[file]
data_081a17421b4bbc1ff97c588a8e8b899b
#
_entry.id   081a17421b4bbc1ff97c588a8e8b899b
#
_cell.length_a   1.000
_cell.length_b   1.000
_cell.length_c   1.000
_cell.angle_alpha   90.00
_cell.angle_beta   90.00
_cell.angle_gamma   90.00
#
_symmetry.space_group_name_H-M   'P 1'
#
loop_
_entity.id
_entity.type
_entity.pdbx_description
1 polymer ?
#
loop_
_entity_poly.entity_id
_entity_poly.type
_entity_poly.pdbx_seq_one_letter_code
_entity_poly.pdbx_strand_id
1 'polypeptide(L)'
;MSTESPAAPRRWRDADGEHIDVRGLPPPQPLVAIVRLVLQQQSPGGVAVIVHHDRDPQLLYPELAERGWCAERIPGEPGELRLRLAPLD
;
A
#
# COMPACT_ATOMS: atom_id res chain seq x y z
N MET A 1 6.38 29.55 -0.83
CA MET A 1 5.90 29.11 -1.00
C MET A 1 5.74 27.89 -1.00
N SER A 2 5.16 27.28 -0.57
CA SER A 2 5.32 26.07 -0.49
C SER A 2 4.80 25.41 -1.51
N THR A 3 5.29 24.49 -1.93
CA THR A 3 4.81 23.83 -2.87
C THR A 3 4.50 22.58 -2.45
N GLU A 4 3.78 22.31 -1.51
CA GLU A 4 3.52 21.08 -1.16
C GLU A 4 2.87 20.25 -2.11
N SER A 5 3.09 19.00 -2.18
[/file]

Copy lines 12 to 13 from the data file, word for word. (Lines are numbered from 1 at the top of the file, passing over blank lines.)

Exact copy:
_symmetry.space_group_name_H-M   'P 1'
#